Archive for July, 2011

Jul 26 2011

The Ladies’ Project

Yes, you’ve heard Goldilocks’ tale – “This kayak is too wide, this kayak is too deep, this kayak is too heavy, this kayak is too slow, this kayak is uncomfortable, I can’t reach the foot pedals, I can’t stretch a spray deck over the long cockpit, my butt doesn’t fit in the seat . . .” Gosh, the same thing happens when I try to shop for clothing in the men’s department. DUH!!! There are significant anatomical differences between men and women.

Of course, I am not the only Goldilocks. Many women paddlers face these same issues. There is no ladies’ department for kayaks so we end up shopping in the men’s department and making due with what we can find that fits best. In doing so, we compromise comfort and performance.

The learning curve for a beginner in whitewater kayaking is steep especially when trying to paddle boats that don’t fit properly. I remember my first lesson when the instructor was teaching edging and said to apply pressure with my right thigh in the brace. My thigh was no where near the thigh brace. Many women give up on paddling or are limited to flat water paddling because they don’t get the body-boat connection necessary for developing confidence and skills.

Kayak manufacturers have started offering more size options to accommodate a wider range of paddlers, but no one has really scientifically looked at how the anatomical differences of men and women (lower center of gravity, shorter arms and torso, lower muscle to weight ratio, different pelvic structure, and narrower shoulders) effect a kayak’s performance.

The Ladies’ Project is a step in this direction. Risa Shimoda is a whitewater paddler and advocate for rivers and whitewater accessibility. She has enlisted Carnegie Mellon University’s engineering and design department to take on the challenge of developing a kayak design for women. This fall, students will be posed with this challenge (provided the materials and lab fees can be raised).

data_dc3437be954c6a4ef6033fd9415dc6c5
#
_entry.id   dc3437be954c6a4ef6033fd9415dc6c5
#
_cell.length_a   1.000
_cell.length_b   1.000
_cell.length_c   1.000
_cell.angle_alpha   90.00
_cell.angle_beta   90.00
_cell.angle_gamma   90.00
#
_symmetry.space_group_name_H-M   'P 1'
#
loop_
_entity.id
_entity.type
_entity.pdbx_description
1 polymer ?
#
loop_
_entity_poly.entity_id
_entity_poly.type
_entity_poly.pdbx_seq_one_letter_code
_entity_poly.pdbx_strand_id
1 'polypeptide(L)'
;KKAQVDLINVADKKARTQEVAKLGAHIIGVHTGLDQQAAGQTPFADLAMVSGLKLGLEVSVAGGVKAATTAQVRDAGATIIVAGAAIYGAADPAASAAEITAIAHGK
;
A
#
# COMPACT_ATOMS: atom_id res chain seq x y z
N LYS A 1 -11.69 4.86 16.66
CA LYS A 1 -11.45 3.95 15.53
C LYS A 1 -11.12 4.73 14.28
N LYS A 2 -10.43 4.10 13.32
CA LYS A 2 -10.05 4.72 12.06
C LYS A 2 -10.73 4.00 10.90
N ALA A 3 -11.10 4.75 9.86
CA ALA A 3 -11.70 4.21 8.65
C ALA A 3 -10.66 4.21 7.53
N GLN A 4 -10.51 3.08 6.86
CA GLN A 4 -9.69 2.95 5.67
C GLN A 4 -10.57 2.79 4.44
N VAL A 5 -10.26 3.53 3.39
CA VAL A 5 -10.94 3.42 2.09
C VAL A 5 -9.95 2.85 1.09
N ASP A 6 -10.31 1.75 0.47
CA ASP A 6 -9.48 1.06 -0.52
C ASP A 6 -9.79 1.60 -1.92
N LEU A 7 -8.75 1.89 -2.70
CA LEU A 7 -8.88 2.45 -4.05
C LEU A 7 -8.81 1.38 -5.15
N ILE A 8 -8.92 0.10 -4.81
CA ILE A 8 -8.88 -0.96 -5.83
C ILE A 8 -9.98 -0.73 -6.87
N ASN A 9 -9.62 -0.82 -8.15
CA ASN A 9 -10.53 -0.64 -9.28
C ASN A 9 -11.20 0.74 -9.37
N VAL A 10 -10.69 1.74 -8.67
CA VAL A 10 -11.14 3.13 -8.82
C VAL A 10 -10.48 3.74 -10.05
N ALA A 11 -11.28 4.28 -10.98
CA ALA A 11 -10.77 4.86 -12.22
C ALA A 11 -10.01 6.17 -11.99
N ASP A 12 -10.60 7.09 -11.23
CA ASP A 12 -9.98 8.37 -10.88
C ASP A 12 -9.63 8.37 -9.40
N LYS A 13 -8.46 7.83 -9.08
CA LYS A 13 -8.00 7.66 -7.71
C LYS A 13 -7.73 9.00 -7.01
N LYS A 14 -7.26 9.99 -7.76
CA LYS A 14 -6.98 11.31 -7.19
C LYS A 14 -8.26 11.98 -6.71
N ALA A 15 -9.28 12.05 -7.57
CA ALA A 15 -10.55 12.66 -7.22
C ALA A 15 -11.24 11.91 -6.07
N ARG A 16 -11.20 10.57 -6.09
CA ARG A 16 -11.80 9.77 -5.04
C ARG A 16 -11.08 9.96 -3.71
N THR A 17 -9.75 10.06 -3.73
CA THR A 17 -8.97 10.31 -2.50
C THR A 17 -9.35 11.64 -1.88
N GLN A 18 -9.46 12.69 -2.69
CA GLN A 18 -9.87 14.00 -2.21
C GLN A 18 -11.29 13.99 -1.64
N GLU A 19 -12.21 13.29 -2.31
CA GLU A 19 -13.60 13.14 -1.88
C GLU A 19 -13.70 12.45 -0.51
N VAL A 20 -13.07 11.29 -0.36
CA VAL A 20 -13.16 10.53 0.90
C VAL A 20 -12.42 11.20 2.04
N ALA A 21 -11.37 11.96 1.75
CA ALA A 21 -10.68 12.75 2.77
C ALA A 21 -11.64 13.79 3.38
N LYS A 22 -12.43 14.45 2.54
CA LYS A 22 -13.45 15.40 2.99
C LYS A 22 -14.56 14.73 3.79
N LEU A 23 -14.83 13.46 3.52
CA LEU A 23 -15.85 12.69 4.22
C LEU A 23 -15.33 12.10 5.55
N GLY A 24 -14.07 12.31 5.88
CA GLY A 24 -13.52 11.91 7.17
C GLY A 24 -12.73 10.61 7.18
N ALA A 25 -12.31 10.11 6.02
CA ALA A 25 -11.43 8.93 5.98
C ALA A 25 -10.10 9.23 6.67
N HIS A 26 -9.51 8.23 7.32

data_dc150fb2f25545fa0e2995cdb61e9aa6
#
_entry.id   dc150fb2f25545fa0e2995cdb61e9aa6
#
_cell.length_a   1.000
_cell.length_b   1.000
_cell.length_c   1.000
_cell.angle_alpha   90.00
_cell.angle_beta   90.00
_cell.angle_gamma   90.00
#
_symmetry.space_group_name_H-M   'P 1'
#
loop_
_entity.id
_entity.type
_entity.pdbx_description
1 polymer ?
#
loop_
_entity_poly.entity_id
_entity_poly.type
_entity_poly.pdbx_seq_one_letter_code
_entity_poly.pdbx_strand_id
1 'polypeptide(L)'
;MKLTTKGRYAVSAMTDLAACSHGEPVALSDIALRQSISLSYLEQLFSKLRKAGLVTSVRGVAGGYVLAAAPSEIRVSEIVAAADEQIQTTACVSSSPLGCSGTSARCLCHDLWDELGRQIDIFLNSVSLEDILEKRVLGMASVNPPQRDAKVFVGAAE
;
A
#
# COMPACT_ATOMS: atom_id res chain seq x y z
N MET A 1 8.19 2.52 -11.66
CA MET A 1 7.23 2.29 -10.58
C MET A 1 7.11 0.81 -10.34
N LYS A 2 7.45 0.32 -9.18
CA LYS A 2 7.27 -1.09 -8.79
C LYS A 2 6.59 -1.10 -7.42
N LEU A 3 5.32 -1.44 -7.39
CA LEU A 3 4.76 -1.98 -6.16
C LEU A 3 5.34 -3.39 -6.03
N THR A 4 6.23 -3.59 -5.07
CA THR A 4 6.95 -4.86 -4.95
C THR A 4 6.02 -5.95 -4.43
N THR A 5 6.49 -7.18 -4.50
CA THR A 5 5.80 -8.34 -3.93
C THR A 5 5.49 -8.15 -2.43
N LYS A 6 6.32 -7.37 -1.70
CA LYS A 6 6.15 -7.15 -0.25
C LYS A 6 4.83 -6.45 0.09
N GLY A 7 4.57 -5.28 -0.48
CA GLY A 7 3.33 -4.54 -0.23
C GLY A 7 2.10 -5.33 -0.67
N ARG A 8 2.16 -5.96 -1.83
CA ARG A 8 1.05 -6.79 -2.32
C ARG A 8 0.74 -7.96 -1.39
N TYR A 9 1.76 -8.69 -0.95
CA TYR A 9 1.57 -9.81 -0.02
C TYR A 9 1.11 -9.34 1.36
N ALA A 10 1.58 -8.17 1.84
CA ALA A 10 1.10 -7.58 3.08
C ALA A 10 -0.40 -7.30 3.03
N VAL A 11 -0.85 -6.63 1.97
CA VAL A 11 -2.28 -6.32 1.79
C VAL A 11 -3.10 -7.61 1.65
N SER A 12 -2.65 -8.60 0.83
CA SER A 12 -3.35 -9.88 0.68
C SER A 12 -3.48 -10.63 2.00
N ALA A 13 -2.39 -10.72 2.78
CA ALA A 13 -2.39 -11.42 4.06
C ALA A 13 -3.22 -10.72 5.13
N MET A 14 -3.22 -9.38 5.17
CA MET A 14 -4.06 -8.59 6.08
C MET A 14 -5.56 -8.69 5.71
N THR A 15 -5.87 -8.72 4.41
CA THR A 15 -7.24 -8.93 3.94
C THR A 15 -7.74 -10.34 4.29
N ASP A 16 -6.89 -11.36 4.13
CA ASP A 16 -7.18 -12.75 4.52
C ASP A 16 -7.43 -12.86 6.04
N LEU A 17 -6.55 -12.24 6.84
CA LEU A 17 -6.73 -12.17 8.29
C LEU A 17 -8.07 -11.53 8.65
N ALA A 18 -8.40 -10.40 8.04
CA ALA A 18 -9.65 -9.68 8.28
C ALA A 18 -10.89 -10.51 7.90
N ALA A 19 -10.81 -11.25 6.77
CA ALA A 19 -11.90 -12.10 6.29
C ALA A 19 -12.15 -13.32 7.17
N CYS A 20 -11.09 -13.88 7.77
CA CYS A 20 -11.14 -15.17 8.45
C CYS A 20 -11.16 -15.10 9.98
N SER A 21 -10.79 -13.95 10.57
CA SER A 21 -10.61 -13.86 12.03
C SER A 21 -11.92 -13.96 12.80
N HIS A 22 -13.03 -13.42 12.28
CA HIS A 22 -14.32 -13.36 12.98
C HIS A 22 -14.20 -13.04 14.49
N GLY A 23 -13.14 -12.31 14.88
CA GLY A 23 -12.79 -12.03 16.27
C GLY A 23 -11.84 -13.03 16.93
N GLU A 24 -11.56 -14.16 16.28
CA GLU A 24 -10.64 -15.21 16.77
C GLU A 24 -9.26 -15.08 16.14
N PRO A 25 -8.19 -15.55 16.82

Let‘s rally to help and be a part of this movement to further kayak design for women. Donations are being sought to cover the $7000 material and lab fees. $25 is the suggested donation amount but any amount will help fund this ground breaking project.

Even if a solution is not found – we are furthering awareness and knowledge. You can help make kayaking more accessible to women by spreading the word and making a donation by 7/31.

To donate to The Ladies‘ Project, click here.

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Jul 19 2011

Kayak Golf

Fort Bragg, California has a Disc Golf Course so why not a Kayak Golf Course?

We were looking for some new kayak games and stumbled upon the WaterRipper. The WaterRipper is a ball designed for water play. On the WaterRipper website, there are lots of game ideas including kayak golf. Of course, we had to give it a try.

Using Chuckits, WaterRippers and all sorts of kayaks, we started messing around. So far, we have 4 holes on the Noyo River. Most of our holes are actually buoys, but we are working on some holes.

We are still working on developing our course and technique. Stop by and play a round.

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Jul 06 2011

Sunken Kayak

While 2 red flags flew above the US Coast Guard Station in Noyo Harbor, a green sit on top kayak bounced and bobbed beneath the surface of the water.